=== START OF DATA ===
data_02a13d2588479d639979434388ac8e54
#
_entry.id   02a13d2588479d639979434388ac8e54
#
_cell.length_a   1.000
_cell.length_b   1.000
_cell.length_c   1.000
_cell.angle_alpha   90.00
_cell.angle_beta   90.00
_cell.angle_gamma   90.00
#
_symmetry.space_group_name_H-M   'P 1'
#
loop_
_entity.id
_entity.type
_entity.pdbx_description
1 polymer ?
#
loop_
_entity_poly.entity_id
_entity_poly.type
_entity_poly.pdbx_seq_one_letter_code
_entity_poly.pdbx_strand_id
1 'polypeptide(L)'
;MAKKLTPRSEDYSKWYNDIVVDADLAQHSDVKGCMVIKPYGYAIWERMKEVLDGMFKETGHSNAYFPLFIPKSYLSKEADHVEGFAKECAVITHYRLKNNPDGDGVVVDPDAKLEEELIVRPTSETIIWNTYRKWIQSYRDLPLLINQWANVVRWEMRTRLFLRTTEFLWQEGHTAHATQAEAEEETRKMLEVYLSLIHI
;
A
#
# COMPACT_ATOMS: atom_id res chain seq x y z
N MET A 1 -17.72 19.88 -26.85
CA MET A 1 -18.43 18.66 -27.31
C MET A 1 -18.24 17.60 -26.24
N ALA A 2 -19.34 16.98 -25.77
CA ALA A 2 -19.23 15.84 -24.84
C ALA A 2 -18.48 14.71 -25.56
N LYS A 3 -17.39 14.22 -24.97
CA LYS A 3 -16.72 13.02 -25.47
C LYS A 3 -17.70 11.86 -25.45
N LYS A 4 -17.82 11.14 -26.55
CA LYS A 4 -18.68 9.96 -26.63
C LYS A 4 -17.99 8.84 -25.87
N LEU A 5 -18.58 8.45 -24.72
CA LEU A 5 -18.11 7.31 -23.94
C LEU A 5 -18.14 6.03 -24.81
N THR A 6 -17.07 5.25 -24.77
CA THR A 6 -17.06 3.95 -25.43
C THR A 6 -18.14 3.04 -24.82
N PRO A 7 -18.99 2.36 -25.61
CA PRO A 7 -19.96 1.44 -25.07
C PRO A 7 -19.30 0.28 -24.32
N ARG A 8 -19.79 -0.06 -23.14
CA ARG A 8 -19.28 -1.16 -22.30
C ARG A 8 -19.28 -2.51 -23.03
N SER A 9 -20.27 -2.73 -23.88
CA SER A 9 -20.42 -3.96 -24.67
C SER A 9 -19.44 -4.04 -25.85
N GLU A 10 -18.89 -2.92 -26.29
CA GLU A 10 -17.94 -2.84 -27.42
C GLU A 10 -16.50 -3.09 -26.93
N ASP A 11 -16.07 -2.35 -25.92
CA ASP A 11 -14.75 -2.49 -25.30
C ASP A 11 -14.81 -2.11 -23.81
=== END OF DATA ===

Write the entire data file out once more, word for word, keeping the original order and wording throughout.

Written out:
data_02a13d2588479d639979434388ac8e54
#
_entry.id   02a13d2588479d639979434388ac8e54
#
_cell.length_a   1.000
_cell.length_b   1.000
_cell.length_c   1.000
_cell.angle_alpha   90.00
_cell.angle_beta   90.00
_cell.angle_gamma   90.00
#
_symmetry.space_group_name_H-M   'P 1'
#
loop_
_entity.id
_entity.type
_entity.pdbx_description
1 polymer ?
#
loop_
_entity_poly.entity_id
_entity_poly.type
_entity_poly.pdbx_seq_one_letter_code
_entity_poly.pdbx_strand_id
1 'polypeptide(L)'
;MAKKLTPRSEDYSKWYNDIVVDADLAQHSDVKGCMVIKPYGYAIWERMKEVLDGMFKETGHSNAYFPLFIPKSYLSKEADHVEGFAKECAVITHYRLKNNPDGDGVVVDPDAKLEEELIVRPTSETIIWNTYRKWIQSYRDLPLLINQWANVVRWEMRTRLFLRTTEFLWQEGHTAHATQAEAEEETRKMLEVYLSLIHI
;
A
#
# COMPACT_ATOMS: atom_id res chain seq x y z
N MET A 1 -17.72 19.88 -26.85
CA MET A 1 -18.43 18.66 -27.31
C MET A 1 -18.24 17.60 -26.24
N ALA A 2 -19.34 16.98 -25.77
CA ALA A 2 -19.23 15.84 -24.84
C ALA A 2 -18.48 14.71 -25.56
N LYS A 3 -17.39 14.22 -24.97
CA LYS A 3 -16.72 13.02 -25.47
C LYS A 3 -17.70 11.86 -25.45
N LYS A 4 -17.82 11.14 -26.55
CA LYS A 4 -18.68 9.96 -26.63
C LYS A 4 -17.99 8.84 -25.87
N LEU A 5 -18.58 8.45 -24.72
CA LEU A 5 -18.11 7.31 -23.94
C LEU A 5 -18.14 6.03 -24.81
N THR A 6 -17.07 5.25 -24.77
CA THR A 6 -17.06 3.95 -25.43
C THR A 6 -18.14 3.04 -24.82
N PRO A 7 -18.99 2.36 -25.61
CA PRO A 7 -19.96 1.44 -25.07
C PRO A 7 -19.30 0.28 -24.32
N ARG A 8 -19.79 -0.06 -23.14
CA ARG A 8 -19.28 -1.16 -22.30
C ARG A 8 -19.28 -2.51 -23.03
N SER A 9 -20.27 -2.73 -23.88
CA SER A 9 -20.42 -3.96 -24.67
C SER A 9 -19.44 -4.04 -25.85
N GLU A 10 -18.89 -2.92 -26.29
CA GLU A 10 -17.94 -2.84 -27.42
C GLU A 10 -16.50 -3.09 -26.93
N ASP A 11 -16.07 -2.35 -25.92
CA ASP A 11 -14.75 -2.49 -25.30
C ASP A 11 -14.81 -2.11 -23.81